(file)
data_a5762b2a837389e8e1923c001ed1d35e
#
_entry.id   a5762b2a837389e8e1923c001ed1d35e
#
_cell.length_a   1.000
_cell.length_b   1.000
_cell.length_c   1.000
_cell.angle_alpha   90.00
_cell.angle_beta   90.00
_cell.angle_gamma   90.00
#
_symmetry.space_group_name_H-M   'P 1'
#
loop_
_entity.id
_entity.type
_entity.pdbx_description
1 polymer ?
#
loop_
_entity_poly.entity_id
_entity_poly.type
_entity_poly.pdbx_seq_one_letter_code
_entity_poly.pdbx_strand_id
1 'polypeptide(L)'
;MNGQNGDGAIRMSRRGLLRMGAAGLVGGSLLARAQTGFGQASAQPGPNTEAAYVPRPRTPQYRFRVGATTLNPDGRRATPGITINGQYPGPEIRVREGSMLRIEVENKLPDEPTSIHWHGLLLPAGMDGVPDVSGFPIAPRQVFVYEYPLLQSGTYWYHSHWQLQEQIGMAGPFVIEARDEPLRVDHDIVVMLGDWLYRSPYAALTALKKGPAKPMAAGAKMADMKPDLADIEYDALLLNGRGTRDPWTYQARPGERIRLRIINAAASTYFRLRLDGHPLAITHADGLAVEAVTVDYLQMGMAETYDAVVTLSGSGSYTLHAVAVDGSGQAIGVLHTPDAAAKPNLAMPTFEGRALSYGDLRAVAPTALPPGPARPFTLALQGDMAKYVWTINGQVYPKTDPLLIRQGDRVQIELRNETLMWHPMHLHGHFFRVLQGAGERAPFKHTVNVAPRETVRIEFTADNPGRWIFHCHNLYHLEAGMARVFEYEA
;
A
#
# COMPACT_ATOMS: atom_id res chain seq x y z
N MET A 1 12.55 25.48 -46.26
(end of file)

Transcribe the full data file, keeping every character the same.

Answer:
data_a5762b2a837389e8e1923c001ed1d35e
#
_entry.id   a5762b2a837389e8e1923c001ed1d35e
#
_cell.length_a   1.000
_cell.length_b   1.000
_cell.length_c   1.000
_cell.angle_alpha   90.00
_cell.angle_beta   90.00
_cell.angle_gamma   90.00
#
_symmetry.space_group_name_H-M   'P 1'
#
loop_
_entity.id
_entity.type
_entity.pdbx_description
1 polymer ?
#
loop_
_entity_poly.entity_id
_entity_poly.type
_entity_poly.pdbx_seq_one_letter_code
_entity_poly.pdbx_strand_id
1 'polypeptide(L)'
;MNGQNGDGAIRMSRRGLLRMGAAGLVGGSLLARAQTGFGQASAQPGPNTEAAYVPRPRTPQYRFRVGATTLNPDGRRATPGITINGQYPGPEIRVREGSMLRIEVENKLPDEPTSIHWHGLLLPAGMDGVPDVSGFPIAPRQVFVYEYPLLQSGTYWYHSHWQLQEQIGMAGPFVIEARDEPLRVDHDIVVMLGDWLYRSPYAALTALKKGPAKPMAAGAKMADMKPDLADIEYDALLLNGRGTRDPWTYQARPGERIRLRIINAAASTYFRLRLDGHPLAITHADGLAVEAVTVDYLQMGMAETYDAVVTLSGSGSYTLHAVAVDGSGQAIGVLHTPDAAAKPNLAMPTFEGRALSYGDLRAVAPTALPPGPARPFTLALQGDMAKYVWTINGQVYPKTDPLLIRQGDRVQIELRNETLMWHPMHLHGHFFRVLQGAGERAPFKHTVNVAPRETVRIEFTADNPGRWIFHCHNLYHLEAGMARVFEYEA
;
A
#
# COMPACT_ATOMS: atom_id res chain seq x y z
N MET A 1 12.55 25.48 -46.26